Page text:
One of the most significant operational risks that Apple will face is product recalls and warranty claims. Warranty claims come at an expense to the company. Moreover, product recall campaigns particularly have adverse effects, which include major financial implications. This is because of the already sunk costs of the initial supply of products to the market, combined with the cost of replacing or repairing products. Apart from the financial implications, product recalls will also have adverse impacts on consumer perceptions of product quality. In the event of recalls, consumers may opt for substitute products in the market. Moreover, a perceived decline in quality would in turn negatively affect Apple’s brand identity, which is a key source of competitive advantage. This would make it difficult for the company to compete effectively.

Supplier business interruptions

The other operational risk that the company faces is interruptions in the business activities of its suppliers. Two major aspects of Apple’s supply posit the risk. Firstly, for some of the parts that the company relies on, it has to compete with other market participants. Consequently, this makes Apple susceptible to industry-wide shortages of such parts (Apple, 2016). The second aspect of supply relates to some of Apple’s components, which Apple indicates are custom and not commonly used by its competitors. Further, these components are usually only available from one source. In such cases, Apple would be affected by delays in production or delays in shipment. Moreover, the company would also experience material adverse impacts if suppliers decided to focus their production efforts on the common components. Importantly, Apple’s outsourcing partners in Asia manufacture nearly all of the company’s products. Consequently, the company is highly sensitive to issues affecting these partners.

Risk Evaluation and Treatment

Mergers and industry consolidation

Mergers in the consumer electronics industry are primarily being driven by key industry characteristics and trends, including the high level of competitiveness and rapid advances and changes in technology. Consequently, some companies are unable to remain competitive on their own and they are opting for mergers as a source of strategic competitive advantage. Another driver of mergers and acquisitions is the time and cost barriers involved in setting up in a new market, and particularly time. According to Vish (2009), setting up in new markets is a time-consuming affair, but through a merger or acquisition, a company can do so quickly. This gives such a company an advantage in terms of new product introduction and capturing the market. Finally, mergers and acquisitions are also being driven by cross-industry consolidation trends. As technologies become ubiquitous and highly integrated, the definitive lines between industries are becoming blurred. An apt example is Samsung’s move to acquire Harman International Industries (The Deal, 2016). Such a move provide Samsung a viable and competitive entry route into automotive electronics, which could increase its appeal as consumers continue to seek integrated and comprehensive product solutions.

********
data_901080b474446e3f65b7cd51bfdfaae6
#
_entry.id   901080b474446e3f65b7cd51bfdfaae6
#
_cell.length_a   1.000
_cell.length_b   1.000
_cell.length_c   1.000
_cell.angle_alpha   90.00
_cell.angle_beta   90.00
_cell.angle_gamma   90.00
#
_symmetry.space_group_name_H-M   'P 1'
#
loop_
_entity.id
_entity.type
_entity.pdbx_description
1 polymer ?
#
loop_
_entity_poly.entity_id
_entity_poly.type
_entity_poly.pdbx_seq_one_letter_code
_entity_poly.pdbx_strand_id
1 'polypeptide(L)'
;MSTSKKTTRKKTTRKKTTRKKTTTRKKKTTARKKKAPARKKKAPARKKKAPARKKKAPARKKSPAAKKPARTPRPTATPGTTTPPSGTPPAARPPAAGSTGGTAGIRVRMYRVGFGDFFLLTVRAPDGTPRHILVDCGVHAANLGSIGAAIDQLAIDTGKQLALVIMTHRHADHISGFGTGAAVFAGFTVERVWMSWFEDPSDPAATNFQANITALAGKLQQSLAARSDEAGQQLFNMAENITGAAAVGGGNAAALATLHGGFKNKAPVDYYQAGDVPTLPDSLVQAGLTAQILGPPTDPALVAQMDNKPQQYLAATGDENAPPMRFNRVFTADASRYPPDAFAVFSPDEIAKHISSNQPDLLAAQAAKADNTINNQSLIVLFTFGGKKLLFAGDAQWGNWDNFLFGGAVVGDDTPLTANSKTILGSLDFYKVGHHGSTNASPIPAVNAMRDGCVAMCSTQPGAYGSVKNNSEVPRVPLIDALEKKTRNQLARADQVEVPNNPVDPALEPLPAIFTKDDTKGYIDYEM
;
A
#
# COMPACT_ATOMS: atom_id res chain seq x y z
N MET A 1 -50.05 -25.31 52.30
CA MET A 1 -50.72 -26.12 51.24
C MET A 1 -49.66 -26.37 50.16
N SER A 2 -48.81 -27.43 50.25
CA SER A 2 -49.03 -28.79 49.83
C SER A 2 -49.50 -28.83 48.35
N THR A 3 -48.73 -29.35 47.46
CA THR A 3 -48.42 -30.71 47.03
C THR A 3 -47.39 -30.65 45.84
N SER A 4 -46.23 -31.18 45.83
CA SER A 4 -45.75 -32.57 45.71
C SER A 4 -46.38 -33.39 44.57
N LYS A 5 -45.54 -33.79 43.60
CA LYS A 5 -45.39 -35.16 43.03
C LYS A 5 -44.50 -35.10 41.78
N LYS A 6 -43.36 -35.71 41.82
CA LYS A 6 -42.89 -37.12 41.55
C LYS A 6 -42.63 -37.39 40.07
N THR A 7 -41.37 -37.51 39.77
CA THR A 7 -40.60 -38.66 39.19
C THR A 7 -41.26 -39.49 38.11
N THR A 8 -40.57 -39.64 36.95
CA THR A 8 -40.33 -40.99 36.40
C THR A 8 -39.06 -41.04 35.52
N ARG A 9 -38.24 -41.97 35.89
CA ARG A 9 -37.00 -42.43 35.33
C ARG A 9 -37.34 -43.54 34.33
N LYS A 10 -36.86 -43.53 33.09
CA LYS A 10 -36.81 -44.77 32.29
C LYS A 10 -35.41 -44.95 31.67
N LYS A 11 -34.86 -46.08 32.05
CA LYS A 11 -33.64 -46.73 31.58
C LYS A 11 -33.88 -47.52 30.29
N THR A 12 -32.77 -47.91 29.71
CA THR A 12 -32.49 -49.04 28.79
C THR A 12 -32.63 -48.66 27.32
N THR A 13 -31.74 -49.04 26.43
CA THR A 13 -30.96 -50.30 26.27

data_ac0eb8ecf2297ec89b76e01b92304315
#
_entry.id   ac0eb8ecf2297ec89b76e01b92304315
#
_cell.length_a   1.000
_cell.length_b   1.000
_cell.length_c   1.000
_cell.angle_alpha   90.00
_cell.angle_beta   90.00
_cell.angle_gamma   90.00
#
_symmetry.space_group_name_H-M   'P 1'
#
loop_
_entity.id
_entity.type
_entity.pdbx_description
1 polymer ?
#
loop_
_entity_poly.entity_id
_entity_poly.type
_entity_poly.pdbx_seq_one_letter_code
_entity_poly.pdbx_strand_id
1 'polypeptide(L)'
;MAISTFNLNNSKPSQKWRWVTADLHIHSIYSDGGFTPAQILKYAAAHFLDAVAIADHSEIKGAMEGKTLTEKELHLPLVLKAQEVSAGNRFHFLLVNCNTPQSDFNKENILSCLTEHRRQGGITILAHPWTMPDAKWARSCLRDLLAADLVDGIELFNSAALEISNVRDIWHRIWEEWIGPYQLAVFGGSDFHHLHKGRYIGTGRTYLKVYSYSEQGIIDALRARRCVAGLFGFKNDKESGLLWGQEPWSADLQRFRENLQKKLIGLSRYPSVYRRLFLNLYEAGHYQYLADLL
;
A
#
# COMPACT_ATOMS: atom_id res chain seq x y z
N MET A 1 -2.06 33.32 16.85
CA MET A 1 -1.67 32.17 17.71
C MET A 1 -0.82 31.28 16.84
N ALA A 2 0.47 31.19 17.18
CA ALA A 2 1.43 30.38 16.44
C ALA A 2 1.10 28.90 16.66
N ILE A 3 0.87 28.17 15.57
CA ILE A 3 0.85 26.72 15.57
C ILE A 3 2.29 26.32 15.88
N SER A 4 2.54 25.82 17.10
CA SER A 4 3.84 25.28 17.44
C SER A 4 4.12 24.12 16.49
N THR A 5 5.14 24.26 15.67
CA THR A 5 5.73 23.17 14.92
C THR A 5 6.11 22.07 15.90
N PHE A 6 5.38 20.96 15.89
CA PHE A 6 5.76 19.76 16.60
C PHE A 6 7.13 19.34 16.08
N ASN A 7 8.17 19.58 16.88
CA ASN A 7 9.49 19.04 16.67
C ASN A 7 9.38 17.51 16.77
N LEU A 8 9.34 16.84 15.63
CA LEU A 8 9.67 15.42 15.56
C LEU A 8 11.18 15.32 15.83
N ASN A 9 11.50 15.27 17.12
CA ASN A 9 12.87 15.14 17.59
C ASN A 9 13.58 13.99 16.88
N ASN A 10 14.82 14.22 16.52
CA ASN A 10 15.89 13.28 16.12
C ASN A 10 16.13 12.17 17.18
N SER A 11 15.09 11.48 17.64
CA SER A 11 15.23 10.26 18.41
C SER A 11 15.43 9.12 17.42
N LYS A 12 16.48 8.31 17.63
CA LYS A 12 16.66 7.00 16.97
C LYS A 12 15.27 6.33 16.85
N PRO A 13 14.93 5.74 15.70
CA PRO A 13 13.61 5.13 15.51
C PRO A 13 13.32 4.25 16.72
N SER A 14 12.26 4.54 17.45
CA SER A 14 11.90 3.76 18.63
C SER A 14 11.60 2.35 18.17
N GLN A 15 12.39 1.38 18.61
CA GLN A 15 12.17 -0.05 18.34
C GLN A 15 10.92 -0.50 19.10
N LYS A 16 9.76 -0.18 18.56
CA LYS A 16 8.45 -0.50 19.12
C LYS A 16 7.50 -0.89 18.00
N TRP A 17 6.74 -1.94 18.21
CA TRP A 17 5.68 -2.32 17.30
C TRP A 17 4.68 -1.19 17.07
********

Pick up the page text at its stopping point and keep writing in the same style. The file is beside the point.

The most viable strategy to overcome the above risk is risk acceptance. Already, Apple engages in risk sharing/transfer, since a good majority of operations are outsourced. Risk retention is thus the only remaining alternative since the company cannot avoid or reduce the issue of mergers and acquisitions (Borghesi & Gaudenzi, 2012). This risk treatment method will also have important implications for the other key risks, particularly that of new/foreign competitors. The other inherent risk strategy method, risk-sharing, would have an impact on supplier business relationships.

This risk retention strategy will be implemented by continuing with current business strategies and operations. This will involve continually seeking competitive advantage from the current sources of competitive advantage, particularly strong brand image, and innovation. The company will seek to develop new products in collaboration with other players outside its industry or adopt research and development within those industries.

New or foreign competitors

The key antecedent to this threat is the growth of Chinese tech companies. The financial boom in China, as well as in emerging markets, has driven the growth of Chinese competitors. The main hindrance to the entry of a new competitor into the industry is financial costs of setting up. The economic growth in China, however, as well as government financing support the establishment and growth of Chinese manufacturers. Another key driver is the demand for low-cost smartphones in emerging markets, coupled with a growing demand for premium smartphones (Jones, 2016). According to Gartner (2017), the growth of one of these companies, BBK, has been driven by its focus on features of quality, design and strong branding. For Oppo, high-performance front cameras and a fast charging battery promoted growth. These two manufacturers continue to hold the second and first position in China respectively (Gartner, 2017).